Just as there have, for decades, been the (misogynistically named) “Mommy Wars” between mothers who work outside the home and those who stay home with kids, who breastfeed and those who use formula, those who home-birth and those who enthusiastically beg for epidurals, and every other possible difference that can exist in parenting styles, so do "Invisible Women" sometimes feel judged by the "Still Sexy Contingent," countering the idea that their invisibility is a result of “giving up” with the assertion that postmenopausal women running around in revealing clothing, posting provocative selfies, and talking openly about their dating or sexual lives are “trying too hard” at best or “desperate and needy” at worst. Flip this script, too, as the judgment runs both ways.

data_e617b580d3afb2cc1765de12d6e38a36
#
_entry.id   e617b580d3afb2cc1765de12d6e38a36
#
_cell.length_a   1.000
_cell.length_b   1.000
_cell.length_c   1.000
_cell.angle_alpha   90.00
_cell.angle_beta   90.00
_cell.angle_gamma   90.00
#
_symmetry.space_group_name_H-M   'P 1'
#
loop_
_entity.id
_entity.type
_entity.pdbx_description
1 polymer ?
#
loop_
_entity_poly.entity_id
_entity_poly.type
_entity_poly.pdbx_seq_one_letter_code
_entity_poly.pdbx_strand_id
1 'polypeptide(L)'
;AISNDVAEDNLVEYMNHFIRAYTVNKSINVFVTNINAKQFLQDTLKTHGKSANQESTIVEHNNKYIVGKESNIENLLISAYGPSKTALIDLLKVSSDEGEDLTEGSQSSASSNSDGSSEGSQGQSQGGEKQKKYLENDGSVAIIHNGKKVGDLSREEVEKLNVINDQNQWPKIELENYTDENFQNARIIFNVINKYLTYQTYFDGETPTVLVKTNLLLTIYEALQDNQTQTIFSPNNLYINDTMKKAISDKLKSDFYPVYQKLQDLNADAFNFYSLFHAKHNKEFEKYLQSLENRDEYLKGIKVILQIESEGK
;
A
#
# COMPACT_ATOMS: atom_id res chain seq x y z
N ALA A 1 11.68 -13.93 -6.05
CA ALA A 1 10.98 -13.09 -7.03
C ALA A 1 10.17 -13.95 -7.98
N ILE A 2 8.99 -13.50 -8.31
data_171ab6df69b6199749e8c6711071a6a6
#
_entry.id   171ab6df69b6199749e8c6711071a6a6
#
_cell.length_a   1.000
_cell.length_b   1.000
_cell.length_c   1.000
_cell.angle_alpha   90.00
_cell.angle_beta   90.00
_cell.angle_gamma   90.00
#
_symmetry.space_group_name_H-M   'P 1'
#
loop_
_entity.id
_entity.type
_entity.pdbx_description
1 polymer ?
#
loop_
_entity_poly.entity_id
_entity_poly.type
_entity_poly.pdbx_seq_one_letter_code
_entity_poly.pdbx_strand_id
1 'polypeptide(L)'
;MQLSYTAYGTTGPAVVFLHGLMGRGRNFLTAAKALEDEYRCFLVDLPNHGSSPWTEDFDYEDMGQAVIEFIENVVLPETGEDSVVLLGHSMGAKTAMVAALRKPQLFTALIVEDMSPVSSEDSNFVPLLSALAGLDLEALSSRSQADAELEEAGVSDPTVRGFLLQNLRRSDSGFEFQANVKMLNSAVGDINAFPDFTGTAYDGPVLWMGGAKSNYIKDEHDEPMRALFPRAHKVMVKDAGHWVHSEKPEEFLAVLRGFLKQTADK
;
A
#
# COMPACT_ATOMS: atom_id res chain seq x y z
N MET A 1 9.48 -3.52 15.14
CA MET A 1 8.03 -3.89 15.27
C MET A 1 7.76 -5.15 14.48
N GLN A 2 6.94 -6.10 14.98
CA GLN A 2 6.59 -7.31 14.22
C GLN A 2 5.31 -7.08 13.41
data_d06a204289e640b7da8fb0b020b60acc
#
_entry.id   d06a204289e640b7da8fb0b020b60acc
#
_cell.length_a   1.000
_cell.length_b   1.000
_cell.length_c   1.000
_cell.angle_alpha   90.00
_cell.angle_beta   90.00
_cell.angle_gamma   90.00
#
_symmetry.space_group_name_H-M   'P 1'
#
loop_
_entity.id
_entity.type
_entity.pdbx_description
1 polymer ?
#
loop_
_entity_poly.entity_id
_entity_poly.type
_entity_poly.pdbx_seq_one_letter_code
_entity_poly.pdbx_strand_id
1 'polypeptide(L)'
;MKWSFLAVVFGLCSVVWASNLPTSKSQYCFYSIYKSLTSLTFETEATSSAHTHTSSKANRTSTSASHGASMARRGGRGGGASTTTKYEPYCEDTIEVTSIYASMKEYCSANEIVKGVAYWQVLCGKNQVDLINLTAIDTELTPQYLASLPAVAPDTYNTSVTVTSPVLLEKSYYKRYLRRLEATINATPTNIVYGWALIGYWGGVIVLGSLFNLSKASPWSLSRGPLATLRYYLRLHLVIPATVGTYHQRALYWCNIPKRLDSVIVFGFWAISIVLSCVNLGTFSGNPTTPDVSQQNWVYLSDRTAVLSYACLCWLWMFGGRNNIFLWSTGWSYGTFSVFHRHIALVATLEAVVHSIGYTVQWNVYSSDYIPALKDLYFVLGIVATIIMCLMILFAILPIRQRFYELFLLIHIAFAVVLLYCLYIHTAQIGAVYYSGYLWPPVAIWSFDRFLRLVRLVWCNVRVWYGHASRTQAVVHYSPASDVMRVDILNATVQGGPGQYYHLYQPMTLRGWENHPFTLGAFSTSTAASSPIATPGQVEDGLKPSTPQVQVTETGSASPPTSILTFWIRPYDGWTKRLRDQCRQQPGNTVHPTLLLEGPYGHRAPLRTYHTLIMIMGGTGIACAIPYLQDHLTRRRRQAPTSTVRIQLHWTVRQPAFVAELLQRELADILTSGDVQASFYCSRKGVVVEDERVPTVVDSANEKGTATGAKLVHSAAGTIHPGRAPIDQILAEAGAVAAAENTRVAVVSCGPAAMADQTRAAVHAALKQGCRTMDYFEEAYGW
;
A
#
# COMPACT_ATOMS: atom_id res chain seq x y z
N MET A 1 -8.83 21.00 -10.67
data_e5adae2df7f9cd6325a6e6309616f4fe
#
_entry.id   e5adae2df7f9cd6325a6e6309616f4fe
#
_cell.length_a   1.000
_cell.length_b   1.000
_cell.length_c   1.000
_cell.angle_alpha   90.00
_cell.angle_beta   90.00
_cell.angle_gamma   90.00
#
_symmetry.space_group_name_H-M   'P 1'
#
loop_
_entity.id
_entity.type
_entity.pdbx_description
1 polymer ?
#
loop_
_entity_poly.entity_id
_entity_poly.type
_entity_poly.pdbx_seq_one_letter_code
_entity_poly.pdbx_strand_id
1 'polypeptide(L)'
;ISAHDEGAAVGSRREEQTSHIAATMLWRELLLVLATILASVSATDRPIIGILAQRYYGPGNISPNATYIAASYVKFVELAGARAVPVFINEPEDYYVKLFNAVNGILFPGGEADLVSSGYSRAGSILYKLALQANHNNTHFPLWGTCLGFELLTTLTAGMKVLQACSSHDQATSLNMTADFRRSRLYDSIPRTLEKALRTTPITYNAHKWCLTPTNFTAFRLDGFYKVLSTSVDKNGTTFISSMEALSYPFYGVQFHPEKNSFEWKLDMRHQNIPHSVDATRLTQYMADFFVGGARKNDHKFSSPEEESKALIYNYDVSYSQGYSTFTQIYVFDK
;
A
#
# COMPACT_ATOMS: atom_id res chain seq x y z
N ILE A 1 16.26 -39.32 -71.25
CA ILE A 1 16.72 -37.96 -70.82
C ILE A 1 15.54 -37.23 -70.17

It’s crucial to note that opposing factions of women are rarely born in some destructively stereotypical “women hate other women” vacuum, but rather are carefully nursed in the hothouse laboratory that is patriarchy. The busier women are kept by pointing fingers at one another as the problem, the less attention goes to...well, The Problem. And, make no mistake, the problem of women, age, and perceived attractiveness is very real. As I explore in my memoir, Blow Your House Down: A Story of Family, Feminism, and Treason, while the sexualization of girls begins far too early, the de-sexualization of women sets in disturbingly young. “Various recent studies using extensive data from online dating sites have revealed that women’s perceived attractiveness by men hits its highest point at the age of eighteen and declines steadily thereafter,” writes Elizabeth Burch. According to Christian Rudder, co-founder of OkCupid, the peak age of women’s attractiveness is somewhere around twenty-two or twenty-three, with Rudder stating, “Younger is better and youngest is best of all.” Men, on the other hand, are seen as reaching their peak sexual attractiveness between forty-six and fifty. (Yes, you are excused to go barf—daintily, of course.)